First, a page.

PASADENA, Calif.—The Sherman Fairchild Foundation has awarded $3.1 million to the California Institute of Technology (Caltech) to support the Caltech-Cornell Program for Simulation of eXtreme Spacetimes (SXS) through 2013. Earlier funding from the foundation, along with federal grants, built the renowned, eight-year-old SXS program, in which then-postdoctoral student Frans Pretorius achieved the first complete simulation of the collision and merger of two black holes by solving Einstein's relativity equations on supercomputers ("numerical relativity").
Under the auspices of Caltech's Kip Thorne, the Richard P. Feynman Professor of Theoretical Physics, and the hands-on leadership of Drs. Lee Lindblom and Mark Scheel at Caltech and Professor Saul Teukolsky and Dr. Larry Kidder at Cornell, the SXS team is perfecting a computer code that employs a highly accurate, but challenging mathematical technique called the "spectral method." With their Spectral Einstein Code (SpEC), as they call it, the SXS team is simulating neutron stars being ripped apart by black holes, and the collisions of black holes. These cataclysmic events create wild oscillations in the fabric of space and time, and send gravitational waves rippling through the universe, phenomena that the team simulates with exquisite detail.
These simulations are the theory side of a theoretical and observational collaboration aimed at revealing the roles of highly warped spacetime in our universe. The observational side includes the gravitational waves. They will be observed by the Caltech-led Laser Interferometer Gravitational-Wave Observatory (LIGO) and by a future gravitational-wave detector in space, called LISA. When searching for waves in LIGO's or LISA's noisy data, gravitational astronomers need to know what wave shapes to look for--and when interpreting observed waves, the scientists must know precisely what wave shapes are produced by each of a myriad of possible wave sources. Computer simulations provide the answers.
In their black-hole simulations, the SXS team has already achieved the high accuracies that will ultimately be needed by LIGO scientists (3/1000 of a wave cycle out of hundreds or thousands of cycles), but only for holes that are not spinning, or have spins in special directions. By contrast, other physicists in Europe and the United States, using a more conventional technique called "finite differencing," are able to simulate robustly a wider range of black holes, but with accuracies much worse than LIGO's ultimate requirements.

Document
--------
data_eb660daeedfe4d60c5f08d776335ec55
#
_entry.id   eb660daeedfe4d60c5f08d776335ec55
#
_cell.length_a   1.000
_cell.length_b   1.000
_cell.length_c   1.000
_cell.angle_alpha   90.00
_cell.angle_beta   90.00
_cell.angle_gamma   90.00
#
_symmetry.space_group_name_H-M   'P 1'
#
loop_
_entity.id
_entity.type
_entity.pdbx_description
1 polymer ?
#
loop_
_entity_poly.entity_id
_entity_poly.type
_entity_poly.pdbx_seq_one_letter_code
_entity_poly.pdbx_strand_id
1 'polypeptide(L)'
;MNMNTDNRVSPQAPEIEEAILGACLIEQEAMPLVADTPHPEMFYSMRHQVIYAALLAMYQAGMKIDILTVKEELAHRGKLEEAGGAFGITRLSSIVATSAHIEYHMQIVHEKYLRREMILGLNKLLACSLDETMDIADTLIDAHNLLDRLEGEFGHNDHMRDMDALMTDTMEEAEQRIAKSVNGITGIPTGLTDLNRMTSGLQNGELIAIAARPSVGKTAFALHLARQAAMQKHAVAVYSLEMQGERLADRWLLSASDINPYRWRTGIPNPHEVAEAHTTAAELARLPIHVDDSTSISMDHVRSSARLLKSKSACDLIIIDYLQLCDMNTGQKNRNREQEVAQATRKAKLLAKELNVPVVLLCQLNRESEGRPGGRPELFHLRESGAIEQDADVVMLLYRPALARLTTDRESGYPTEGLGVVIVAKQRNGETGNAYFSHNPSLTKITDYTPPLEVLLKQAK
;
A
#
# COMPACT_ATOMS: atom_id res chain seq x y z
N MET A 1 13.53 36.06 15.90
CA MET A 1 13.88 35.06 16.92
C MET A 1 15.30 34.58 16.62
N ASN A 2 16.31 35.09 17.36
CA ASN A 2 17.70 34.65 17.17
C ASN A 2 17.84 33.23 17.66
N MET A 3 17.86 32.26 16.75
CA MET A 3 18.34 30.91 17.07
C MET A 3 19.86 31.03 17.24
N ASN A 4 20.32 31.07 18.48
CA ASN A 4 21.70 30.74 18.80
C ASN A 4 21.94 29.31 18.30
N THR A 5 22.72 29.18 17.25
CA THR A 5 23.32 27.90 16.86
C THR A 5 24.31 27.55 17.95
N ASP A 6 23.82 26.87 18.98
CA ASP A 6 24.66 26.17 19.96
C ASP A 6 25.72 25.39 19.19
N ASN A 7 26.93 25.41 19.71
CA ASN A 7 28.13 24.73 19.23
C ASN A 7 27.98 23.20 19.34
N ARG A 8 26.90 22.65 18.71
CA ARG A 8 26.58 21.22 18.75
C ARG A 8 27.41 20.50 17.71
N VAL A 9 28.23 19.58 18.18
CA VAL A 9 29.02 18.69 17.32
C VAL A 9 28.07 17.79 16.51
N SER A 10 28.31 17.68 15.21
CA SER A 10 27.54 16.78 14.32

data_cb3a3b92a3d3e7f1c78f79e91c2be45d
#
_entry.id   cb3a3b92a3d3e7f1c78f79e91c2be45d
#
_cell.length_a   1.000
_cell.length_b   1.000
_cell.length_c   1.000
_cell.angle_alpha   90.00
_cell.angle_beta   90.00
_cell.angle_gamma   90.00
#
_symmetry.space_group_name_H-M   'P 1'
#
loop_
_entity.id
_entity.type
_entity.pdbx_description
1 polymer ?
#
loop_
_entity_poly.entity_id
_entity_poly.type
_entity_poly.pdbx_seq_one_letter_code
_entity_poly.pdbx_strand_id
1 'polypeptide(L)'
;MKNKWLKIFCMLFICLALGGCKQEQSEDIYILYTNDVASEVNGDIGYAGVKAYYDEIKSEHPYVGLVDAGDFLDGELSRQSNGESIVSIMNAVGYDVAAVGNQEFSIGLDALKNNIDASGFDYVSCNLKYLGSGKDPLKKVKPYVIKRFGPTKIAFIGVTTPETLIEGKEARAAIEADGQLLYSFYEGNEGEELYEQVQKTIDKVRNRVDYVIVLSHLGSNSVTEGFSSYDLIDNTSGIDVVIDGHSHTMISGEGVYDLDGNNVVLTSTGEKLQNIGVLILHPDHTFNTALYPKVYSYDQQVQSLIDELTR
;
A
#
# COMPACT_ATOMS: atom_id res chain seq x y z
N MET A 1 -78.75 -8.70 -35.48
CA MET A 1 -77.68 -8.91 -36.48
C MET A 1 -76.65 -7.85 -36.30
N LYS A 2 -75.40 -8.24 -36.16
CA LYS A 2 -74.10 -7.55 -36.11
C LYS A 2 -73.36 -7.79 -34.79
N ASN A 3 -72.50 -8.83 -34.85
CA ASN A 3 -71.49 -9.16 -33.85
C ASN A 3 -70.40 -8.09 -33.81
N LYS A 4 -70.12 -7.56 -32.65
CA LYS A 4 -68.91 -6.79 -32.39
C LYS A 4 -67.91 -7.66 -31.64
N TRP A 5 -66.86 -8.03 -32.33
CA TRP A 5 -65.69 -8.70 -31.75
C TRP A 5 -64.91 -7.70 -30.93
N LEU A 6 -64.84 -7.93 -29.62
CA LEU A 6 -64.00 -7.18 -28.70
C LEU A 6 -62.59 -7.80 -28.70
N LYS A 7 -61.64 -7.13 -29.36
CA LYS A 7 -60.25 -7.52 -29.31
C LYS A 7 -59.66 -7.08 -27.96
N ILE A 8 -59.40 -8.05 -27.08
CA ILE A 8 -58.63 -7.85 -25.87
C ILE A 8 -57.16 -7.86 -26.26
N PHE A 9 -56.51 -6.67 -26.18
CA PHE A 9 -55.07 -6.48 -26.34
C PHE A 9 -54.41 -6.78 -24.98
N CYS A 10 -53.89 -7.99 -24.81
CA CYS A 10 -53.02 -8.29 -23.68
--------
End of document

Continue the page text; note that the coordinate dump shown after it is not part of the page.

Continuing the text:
The Fairchild Foundation's gift, together with continuing federal funding, will pay supercomputing costs and the salaries for the SXS team's talented young researchers as they make their SpEC code fully robust, carry out thousands of simulations in support of LIGO, and begin simulating other warped-spacetime phenomena, such as the cores of supernovae, the "singular" cores of black holes, and the collapse of wormholes.
"The Sherman Fairchild Foundation is a core supporter of science and scholarship and a great friend to Caltech," says Caltech president Jean-Lou Chameau. "The foundation's investments in Caltech have advanced science and engineering in several fields. Its pivotal early support for the SXS research program changed the face of numerical relativity. With gravitational-wave detection and supercomputing capabilities accelerating, the foundation's new gift is timed to once again spur dramatic breakthroughs in theoretical physics."
Says Thorne, "With this grant, our talented team will simulate the phenomena that LIGO observes, and will gain insights, for the first time, into how warped space and warped time behave when thrown into wild motions like the ocean in a storm. This has become my own personal research passion."
Saul Teukolsky, the leader of the Cornell part of the SXS team, says, "Until recently, I was worried that the experimenters might detect gravitational waves from black holes and we theorists would not be able to say whether the observations agreed with the predictions of Einstein's theory or not. But now I'm confident that we'll be ready when the waves are detected."
A supporter of Caltech for many years, the Sherman Fairchild Foundation has also endowed the Sherman Fairchild Postdoctoral Scholars Program and provided vital funding for the Cahill Center for Astronomy and Astrophysics, the Center for Computational Research in Biology, and the Sherman Fairchild Library of Engineering and Applied Science.
Caltech is recognized for its highly select student body of 900 undergraduates and 1,200 graduate students, and for its outstanding faculty. Since 1923, Caltech faculty and alumni have garnered 32 Nobel Prizes and five Crafoord Prizes.
In addition to its prestigious on-campus research programs, Caltech operates the W. M. Keck Observatory on Mauna Kea, the Palomar Observatory, the Laser Interferometer Gravitational-Wave Observatory (LIGO), and the Jet Propulsion Laboratory. Caltech is a private university in Pasadena, California. For more information, visit http://www.caltech.edu.
Written by Jon Weiner